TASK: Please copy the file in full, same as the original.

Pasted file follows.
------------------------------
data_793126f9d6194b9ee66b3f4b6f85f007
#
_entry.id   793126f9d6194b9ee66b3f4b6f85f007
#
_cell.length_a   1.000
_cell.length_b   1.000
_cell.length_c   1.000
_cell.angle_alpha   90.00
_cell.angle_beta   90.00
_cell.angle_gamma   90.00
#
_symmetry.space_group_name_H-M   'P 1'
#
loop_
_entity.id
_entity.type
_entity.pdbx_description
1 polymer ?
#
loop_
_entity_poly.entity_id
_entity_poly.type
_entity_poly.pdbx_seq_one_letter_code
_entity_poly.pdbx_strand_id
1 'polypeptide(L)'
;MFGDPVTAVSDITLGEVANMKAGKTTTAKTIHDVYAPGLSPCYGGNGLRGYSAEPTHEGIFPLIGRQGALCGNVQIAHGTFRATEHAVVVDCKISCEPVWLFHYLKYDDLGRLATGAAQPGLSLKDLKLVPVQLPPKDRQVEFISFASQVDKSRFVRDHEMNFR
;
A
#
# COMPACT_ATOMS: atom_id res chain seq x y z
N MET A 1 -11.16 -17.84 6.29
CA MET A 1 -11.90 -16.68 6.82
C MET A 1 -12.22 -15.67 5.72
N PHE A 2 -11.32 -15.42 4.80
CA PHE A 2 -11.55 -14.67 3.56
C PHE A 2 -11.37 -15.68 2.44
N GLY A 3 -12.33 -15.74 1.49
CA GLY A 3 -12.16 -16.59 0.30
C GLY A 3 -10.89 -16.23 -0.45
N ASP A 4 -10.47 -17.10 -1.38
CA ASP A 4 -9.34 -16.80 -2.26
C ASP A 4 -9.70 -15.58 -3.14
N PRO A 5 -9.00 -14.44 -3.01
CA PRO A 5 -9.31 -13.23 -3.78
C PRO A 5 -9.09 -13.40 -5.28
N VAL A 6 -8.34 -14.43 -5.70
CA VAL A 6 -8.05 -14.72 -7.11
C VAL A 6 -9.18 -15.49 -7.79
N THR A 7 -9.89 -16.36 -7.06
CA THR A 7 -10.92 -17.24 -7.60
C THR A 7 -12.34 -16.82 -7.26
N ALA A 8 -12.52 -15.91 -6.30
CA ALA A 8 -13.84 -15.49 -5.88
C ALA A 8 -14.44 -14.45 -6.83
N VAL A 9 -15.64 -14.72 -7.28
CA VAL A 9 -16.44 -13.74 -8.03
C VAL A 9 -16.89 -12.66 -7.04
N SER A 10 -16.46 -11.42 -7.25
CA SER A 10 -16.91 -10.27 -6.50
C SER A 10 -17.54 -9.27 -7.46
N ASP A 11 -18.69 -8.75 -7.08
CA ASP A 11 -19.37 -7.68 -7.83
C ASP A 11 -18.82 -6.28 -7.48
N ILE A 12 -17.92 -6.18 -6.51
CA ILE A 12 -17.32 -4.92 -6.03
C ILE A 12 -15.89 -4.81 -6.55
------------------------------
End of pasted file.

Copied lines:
data_793126f9d6194b9ee66b3f4b6f85f007
#
_entry.id   793126f9d6194b9ee66b3f4b6f85f007
#
_cell.length_a   1.000
_cell.length_b   1.000
_cell.length_c   1.000
_cell.angle_alpha   90.00
_cell.angle_beta   90.00
_cell.angle_gamma   90.00
#
_symmetry.space_group_name_H-M   'P 1'
#
loop_
_entity.id
_entity.type
_entity.pdbx_description
1 polymer ?
#
loop_
_entity_poly.entity_id
_entity_poly.type
_entity_poly.pdbx_seq_one_letter_code
_entity_poly.pdbx_strand_id
1 'polypeptide(L)'
;MFGDPVTAVSDITLGEVANMKAGKTTTAKTIHDVYAPGLSPCYGGNGLRGYSAEPTHEGIFPLIGRQGALCGNVQIAHGTFRATEHAVVVDCKISCEPVWLFHYLKYDDLGRLATGAAQPGLSLKDLKLVPVQLPPKDRQVEFISFASQVDKSRFVRDHEMNFR
;
A
#
# COMPACT_ATOMS: atom_id res chain seq x y z
N MET A 1 -11.16 -17.84 6.29
CA MET A 1 -11.90 -16.68 6.82
C MET A 1 -12.22 -15.67 5.72
N PHE A 2 -11.32 -15.42 4.80
CA PHE A 2 -11.55 -14.67 3.56
C PHE A 2 -11.37 -15.68 2.44
N GLY A 3 -12.33 -15.74 1.49
CA GLY A 3 -12.16 -16.59 0.30
C GLY A 3 -10.89 -16.23 -0.45
N ASP A 4 -10.47 -17.10 -1.38
CA ASP A 4 -9.34 -16.80 -2.26
C ASP A 4 -9.70 -15.58 -3.14
N PRO A 5 -9.00 -14.44 -3.01
CA PRO A 5 -9.31 -13.23 -3.78
C PRO A 5 -9.09 -13.40 -5.28
N VAL A 6 -8.34 -14.43 -5.70
CA VAL A 6 -8.05 -14.72 -7.11
C VAL A 6 -9.18 -15.49 -7.79
N THR A 7 -9.89 -16.36 -7.06
CA THR A 7 -10.92 -17.24 -7.60
C THR A 7 -12.34 -16.82 -7.26
N ALA A 8 -12.52 -15.91 -6.30
CA ALA A 8 -13.84 -15.49 -5.88
C ALA A 8 -14.44 -14.45 -6.83
N VAL A 9 -15.64 -14.72 -7.28
CA VAL A 9 -16.44 -13.74 -8.03
C VAL A 9 -16.89 -12.66 -7.04
N SER A 10 -16.46 -11.42 -7.25
CA SER A 10 -16.91 -10.27 -6.50
C SER A 10 -17.54 -9.27 -7.46
N ASP A 11 -18.69 -8.75 -7.08
CA ASP A 11 -19.37 -7.68 -7.83
C ASP A 11 -18.82 -6.28 -7.48
N ILE A 12 -17.92 -6.18 -6.51
CA ILE A 12 -17.32 -4.92 -6.03
C ILE A 12 -15.89 -4.81 -6.55